Whoops. Teacher Emma has already finished serving the food and as much as I like sharing my life story, I am much more interested at this point in finishing my lunch and getting my ice cream. I’ll tell you more about my life later, okay? Talk to you soon!

Love, Candy

(Literary story inspired by news – http://news.abs-cbn.com/nation/regions/04/28/16/cops-arrest-mom-who-used-own-daughters-for-child-porn)

Written by Julinda Gallego

Juli Gallego is a 19-year-old journalism graduate and aspiring novelist. 
She is hoping to make a dent in the universe, one story at a time.

 

Sources:

http://www.gmanetwork.com/news/news/nation/552124/pnp-number-of-children-falling-victim-to-cybersex-crimes-on-the-rise/story/)

https://www.theguardian.com/world/2016/may/31/live-streaming-child-sex-abuse-family-business-philippines)

http://www.dw.com/en/the-philippines-booming-cybersex-industry/a-19026632)

12 COMMENTS

  1. sick, sick sick. How does one become like this? Seriously, what turns a man into something so sick? Gives me shivers.

  2. A must read but my heart sinks thinking of it. Pigs have to be removed from society. What mother is so desperate that she would allow her child to be part of such immorality. I thought the Philippines was a catholic country? Horrible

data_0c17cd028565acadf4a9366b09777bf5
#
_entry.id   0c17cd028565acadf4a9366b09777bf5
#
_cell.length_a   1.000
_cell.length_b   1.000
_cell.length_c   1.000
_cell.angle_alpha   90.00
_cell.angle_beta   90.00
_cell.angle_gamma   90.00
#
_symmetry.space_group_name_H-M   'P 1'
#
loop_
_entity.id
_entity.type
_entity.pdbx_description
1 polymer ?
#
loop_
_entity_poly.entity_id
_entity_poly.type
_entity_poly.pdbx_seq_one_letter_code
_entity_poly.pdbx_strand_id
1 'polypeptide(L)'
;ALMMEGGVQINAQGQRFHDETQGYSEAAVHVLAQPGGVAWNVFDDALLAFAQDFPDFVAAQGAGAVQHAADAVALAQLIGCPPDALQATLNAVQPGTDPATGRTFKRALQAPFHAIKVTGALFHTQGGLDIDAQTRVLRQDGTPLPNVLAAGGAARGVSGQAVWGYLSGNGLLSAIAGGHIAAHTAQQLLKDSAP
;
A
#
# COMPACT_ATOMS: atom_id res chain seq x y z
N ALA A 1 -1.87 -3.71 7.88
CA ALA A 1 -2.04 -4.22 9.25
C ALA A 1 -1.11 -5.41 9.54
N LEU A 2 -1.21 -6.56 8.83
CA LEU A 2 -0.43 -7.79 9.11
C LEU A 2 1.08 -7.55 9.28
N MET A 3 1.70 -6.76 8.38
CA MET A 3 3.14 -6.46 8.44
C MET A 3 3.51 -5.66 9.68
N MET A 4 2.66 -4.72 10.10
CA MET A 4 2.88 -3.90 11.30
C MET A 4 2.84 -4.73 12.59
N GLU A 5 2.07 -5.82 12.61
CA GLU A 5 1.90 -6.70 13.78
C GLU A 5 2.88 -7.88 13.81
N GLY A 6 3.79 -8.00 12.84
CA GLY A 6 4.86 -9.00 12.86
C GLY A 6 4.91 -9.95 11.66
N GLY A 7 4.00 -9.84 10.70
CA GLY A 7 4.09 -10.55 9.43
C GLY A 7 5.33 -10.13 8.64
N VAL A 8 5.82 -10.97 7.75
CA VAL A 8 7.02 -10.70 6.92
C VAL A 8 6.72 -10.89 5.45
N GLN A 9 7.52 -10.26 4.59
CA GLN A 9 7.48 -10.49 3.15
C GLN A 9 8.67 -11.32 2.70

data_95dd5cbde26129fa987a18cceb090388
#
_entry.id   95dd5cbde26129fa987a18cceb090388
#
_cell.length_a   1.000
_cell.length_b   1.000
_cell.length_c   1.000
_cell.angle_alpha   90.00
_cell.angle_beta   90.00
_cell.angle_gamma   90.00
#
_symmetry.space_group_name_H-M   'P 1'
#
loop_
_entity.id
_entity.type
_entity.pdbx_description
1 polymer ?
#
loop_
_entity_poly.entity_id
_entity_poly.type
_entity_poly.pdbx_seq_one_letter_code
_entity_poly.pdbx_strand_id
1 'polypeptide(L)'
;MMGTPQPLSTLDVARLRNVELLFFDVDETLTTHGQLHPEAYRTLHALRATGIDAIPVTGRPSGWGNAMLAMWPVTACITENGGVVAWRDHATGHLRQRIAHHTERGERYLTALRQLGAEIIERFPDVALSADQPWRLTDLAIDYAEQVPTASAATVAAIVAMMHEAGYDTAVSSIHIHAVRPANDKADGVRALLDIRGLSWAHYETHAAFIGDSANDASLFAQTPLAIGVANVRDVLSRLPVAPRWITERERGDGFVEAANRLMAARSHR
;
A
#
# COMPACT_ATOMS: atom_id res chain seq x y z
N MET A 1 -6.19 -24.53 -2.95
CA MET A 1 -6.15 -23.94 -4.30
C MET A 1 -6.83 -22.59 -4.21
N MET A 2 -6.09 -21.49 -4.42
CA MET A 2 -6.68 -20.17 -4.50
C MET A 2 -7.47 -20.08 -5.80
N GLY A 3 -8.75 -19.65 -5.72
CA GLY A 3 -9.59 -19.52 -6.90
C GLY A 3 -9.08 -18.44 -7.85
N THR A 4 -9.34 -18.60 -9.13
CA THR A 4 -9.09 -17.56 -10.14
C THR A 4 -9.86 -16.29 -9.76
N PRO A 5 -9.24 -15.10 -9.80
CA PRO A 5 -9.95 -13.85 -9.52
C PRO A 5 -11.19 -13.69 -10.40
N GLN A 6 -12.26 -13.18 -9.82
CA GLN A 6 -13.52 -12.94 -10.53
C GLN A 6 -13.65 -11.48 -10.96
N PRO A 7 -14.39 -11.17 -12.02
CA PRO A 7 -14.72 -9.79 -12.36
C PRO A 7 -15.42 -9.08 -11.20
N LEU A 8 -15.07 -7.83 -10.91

3. It’s sickening how some of these people are a part of society. How a person will exploit children for this kind of acts and how some people are actually paying to watch it.

  4. The old pig in the photograph makes me want to puke. I hope the mother spends the rest of her life dancing naked in front of other prisoners. I understand the poverty angle but that is no excuse at all for what she did to her child.

  5. Both the mother and clients deserves to be hanged! The mother especially! She’s even willing to sell her kid when the clients visit! Where is their humanity???

  6. oh…my…God!! this is beyond disgusting. That mother should be jailed for life with no chance for parole. Men can be such evil pigs. What makes a man think like this???

  7. This is what crazy desperate poverty does to people. Creating jobs, creates hope and all this sick perverted crap goes away

  8. Deep breath, exhale. Fascinating. Agree with another poster in that jobs could create hope and dissuade predators o rat least limit their opportunities. Sad, sad, sad